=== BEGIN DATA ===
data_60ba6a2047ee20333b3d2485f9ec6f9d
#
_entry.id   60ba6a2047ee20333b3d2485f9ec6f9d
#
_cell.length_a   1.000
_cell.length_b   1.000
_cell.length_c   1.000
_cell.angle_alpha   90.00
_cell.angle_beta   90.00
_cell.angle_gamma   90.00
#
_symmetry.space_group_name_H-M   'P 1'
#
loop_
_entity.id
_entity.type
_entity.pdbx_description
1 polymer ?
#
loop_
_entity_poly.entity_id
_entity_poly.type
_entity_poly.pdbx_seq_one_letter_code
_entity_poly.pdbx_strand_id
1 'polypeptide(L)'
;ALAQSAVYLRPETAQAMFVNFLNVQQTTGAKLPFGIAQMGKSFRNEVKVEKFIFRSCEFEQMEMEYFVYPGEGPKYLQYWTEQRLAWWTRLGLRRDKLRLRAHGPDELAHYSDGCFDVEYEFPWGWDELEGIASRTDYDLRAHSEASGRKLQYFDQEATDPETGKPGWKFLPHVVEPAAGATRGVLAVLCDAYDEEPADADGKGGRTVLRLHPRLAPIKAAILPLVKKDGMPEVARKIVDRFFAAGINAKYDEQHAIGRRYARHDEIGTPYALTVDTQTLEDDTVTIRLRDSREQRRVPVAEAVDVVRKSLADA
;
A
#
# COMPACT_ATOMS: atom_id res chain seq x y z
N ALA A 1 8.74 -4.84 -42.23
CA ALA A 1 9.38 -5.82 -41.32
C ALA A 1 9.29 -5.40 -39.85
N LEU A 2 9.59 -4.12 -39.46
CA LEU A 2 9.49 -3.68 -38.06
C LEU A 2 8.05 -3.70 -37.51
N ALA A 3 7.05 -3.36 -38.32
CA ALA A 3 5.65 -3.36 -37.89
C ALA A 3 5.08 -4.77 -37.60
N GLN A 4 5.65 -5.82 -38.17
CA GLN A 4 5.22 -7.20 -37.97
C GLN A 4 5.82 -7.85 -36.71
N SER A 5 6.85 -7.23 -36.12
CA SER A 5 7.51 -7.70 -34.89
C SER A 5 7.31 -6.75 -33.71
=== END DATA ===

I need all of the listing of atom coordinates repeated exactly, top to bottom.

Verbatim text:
data_60ba6a2047ee20333b3d2485f9ec6f9d
#
_entry.id   60ba6a2047ee20333b3d2485f9ec6f9d
#
_cell.length_a   1.000
_cell.length_b   1.000
_cell.length_c   1.000
_cell.angle_alpha   90.00
_cell.angle_beta   90.00
_cell.angle_gamma   90.00
#
_symmetry.space_group_name_H-M   'P 1'
#
loop_
_entity.id
_entity.type
_entity.pdbx_description
1 polymer ?
#
loop_
_entity_poly.entity_id
_entity_poly.type
_entity_poly.pdbx_seq_one_letter_code
_entity_poly.pdbx_strand_id
1 'polypeptide(L)'
;ALAQSAVYLRPETAQAMFVNFLNVQQTTGAKLPFGIAQMGKSFRNEVKVEKFIFRSCEFEQMEMEYFVYPGEGPKYLQYWTEQRLAWWTRLGLRRDKLRLRAHGPDELAHYSDGCFDVEYEFPWGWDELEGIASRTDYDLRAHSEASGRKLQYFDQEATDPETGKPGWKFLPHVVEPAAGATRGVLAVLCDAYDEEPADADGKGGRTVLRLHPRLAPIKAAILPLVKKDGMPEVARKIVDRFFAAGINAKYDEQHAIGRRYARHDEIGTPYALTVDTQTLEDDTVTIRLRDSREQRRVPVAEAVDVVRKSLADA
;
A
#
# COMPACT_ATOMS: atom_id res chain seq x y z
N ALA A 1 8.74 -4.84 -42.23
CA ALA A 1 9.38 -5.82 -41.32
C ALA A 1 9.29 -5.40 -39.85
N LEU A 2 9.59 -4.12 -39.46
CA LEU A 2 9.49 -3.68 -38.06
C LEU A 2 8.05 -3.70 -37.51
N ALA A 3 7.05 -3.36 -38.32
CA ALA A 3 5.65 -3.36 -37.89
C ALA A 3 5.08 -4.77 -37.60
N GLN A 4 5.65 -5.82 -38.17
CA GLN A 4 5.22 -7.20 -37.97
C GLN A 4 5.82 -7.85 -36.71
N SER A 5 6.85 -7.23 -36.12
CA SER A 5 7.51 -7.70 -34.89
C SER A 5 7.31 -6.75 -33.71